Yeik ready to step up to next level

Camie Yeik has had to wrestle friends before.

The 15-year-old Central Kitsap High School sophomore has become friends with a number of the country’s top youth female wrestlers, simply through competition. But at the National Junior Women’s Championships, hosted at the end of July in Fargo, N.D., she was slated to battle one of her closest friends, Oklahoma’s Joey Miller, for the 102-pound title.

In a close title match, Miller came out on top, edging her friend by a 9-7 score.

“Joey’s the one who beat me in the finals,” Yeik said. “We’ve been best friends for a long time. I was nervous but not. We’ve been used to it for a long time.”

And that’s why despite the loss, Yeik and her family have been hosting Miller for some summer fun among friends in Silverdale.

“That’s just it,” Brent Yeik, Camie’s father, said. “They kind of became buddies last summer. They’ve been out boating, skiing, camping. They’ve been all over the Northwest so far.”

Camie’s mom, Pat Yeik agreed, saying the friendships made outlast the competitive rivalry.

“It’s kind of awkward for that first split second, but then it’s done,” Pat Yeik said. “It’s over. Let’s go play.”

For Camie Yeik, her first year at high school will give her the opportunity to challenge herself in ways she hasn’t been able to wrestling girls from within the state. That’s why she said Nationals is such a big event for her.

“The only competition I get with the girls is at Nationals,” she said. “Girls around here are not up to my level of competition. So I wrestle with guys a lot.”

Yeik decided to give wrestling a shot after her younger brothers got involved. Now a full-fledged wrestling family, Yeik has been able to challenge her brothers, 13-year-old Brandon and 11-year-old Cody.

“I guess her two younger brothers wrestled her pretty hard,” Brent Yeik said. “She’s been a wrestling dummy for a couple years now. Right now, her best wrestling partner is probably her brother (Brandon). That got her where she’s at.”

That’s also proved beneficial since Yeik will now be taking on the boys more consistently. And even though it will be more challenging, she’s still setting her goals high.

“My success level probably won’t be as good with guys,” she said. “But I want to make it to boys state this year.”

Yeik will also have some other strong experiences to draw upon for coming season. In addition to her national tournaments, Yeik has also competed abroad, wrestling in tournaments in countries like Austria, where she recently competed and finished second.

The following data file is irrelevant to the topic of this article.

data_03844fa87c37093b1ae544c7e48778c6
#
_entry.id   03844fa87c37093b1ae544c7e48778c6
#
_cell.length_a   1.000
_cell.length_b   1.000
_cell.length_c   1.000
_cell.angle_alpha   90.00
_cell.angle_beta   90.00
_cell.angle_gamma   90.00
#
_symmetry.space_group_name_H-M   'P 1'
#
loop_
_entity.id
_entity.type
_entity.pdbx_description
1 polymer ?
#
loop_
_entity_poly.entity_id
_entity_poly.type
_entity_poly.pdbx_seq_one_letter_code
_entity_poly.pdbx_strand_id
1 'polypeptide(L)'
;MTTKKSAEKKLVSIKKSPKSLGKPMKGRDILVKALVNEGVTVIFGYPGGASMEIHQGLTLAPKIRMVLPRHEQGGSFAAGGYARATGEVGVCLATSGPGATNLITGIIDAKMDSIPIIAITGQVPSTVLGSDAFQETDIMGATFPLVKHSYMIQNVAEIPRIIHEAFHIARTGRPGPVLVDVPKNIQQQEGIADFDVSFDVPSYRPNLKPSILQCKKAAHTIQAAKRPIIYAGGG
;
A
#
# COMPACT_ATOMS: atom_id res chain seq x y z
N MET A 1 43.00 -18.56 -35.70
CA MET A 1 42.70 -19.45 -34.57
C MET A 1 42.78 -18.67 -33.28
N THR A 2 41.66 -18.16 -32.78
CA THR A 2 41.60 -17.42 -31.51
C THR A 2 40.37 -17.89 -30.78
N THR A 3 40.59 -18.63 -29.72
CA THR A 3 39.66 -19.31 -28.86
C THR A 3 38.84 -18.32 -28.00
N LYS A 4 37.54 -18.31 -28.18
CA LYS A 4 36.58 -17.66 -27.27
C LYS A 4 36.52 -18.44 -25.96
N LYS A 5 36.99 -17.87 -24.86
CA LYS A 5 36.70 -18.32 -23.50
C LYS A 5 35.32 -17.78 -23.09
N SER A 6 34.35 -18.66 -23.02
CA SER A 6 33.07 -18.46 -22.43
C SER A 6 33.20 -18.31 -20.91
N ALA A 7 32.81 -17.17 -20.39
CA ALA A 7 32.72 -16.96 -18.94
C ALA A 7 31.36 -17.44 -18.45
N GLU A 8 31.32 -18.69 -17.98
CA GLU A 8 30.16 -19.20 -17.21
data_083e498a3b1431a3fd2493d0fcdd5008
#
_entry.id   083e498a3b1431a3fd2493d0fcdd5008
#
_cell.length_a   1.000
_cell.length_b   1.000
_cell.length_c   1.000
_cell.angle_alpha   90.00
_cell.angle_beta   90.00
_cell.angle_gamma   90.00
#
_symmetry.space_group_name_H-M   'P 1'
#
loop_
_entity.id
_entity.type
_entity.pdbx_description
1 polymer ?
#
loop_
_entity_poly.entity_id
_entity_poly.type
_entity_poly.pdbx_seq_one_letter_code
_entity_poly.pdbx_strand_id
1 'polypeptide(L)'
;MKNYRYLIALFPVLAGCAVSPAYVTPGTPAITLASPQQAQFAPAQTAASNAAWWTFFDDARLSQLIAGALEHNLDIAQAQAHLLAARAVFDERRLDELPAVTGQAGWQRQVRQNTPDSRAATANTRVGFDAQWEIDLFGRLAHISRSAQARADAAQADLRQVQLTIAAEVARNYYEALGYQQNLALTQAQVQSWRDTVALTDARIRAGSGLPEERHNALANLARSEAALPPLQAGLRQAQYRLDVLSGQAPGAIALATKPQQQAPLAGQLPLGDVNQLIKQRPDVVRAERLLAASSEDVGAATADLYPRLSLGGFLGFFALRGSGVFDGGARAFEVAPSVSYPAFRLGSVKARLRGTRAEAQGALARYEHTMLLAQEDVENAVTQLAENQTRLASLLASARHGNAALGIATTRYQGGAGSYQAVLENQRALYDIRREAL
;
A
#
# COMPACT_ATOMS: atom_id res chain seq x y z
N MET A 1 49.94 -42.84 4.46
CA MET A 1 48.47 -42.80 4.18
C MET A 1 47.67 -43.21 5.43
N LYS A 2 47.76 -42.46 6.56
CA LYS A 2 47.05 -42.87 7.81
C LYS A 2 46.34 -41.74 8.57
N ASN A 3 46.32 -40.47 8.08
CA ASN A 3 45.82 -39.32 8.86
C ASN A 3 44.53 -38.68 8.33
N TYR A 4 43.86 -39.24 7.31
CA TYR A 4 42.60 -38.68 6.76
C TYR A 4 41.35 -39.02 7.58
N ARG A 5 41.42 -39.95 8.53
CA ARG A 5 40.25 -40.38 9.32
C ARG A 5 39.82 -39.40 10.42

“It was a good tournament,” Yeik said. “The girl that beat me, I beat her three months before at a meet. But it’s OK. She won’t touch me again.”

It’s that kind of confidence that has allowed Yeik to step fearlessly onto the mat, no matter who she’s facing. For example, at Fargo, six nationally-ranked girls were in Yeik’s bracket alone.

“That and her bracket was considered the toughest bracket,” Brent Yeik said. “And she’s wrestling up. She should be a cadet.”

The fact she’s getting to travel nationally and internationally has made her enjoy the sport all the more. Yeik said she’s also come to a greater appreciation for the different styles of wrestling around the world.

“It’s a lot of fun. I get to see lots of new stuff,” she said. “And the wrestling style is so different overseas. They brawl a lot. They’re not as in to the technique.”

Fargo helped grow her confidence as well, as it was the first year she’s fought in the tourney.

“It was really good,” she said. “Especially since it was my first year this year. I knew I would do pretty well this year, but I didn’t know I could win it.”

But the high school game will bring some changes with it as well. Since high schools wrestle the collegiate style, and Yeik is more accustomed to freestyle wrestling, she said some adjustment is inevitable.

“Yes and no,” Yeik said. “Freestyle is a lot of on-your-feet wrestling. It will help with that. I don’t like it as much as freestyle. No one else wrestles collegiate except us.”

She’s still looking forward to the challenge high school will bring though.

“I just like wrestling,” Yeik said. “I’m just looking forward to it because it’s high school. Most of my friends are older and talk about how fun it is to wrestle in high school.”

As for getting ready to take on the boys more often, Yeik said she can handle the losses, but expects herself to top most girls now.

“Especially with me being a girl,” she said. “It doesn’t matter if I lose as much to a guy as to a girl. Because the guys, I wrestle them all the time.”

Pat Yeik said it was a great sport for her kids to get involved in because of the responsibility it teaches them.

“It’s fun. What I like about it

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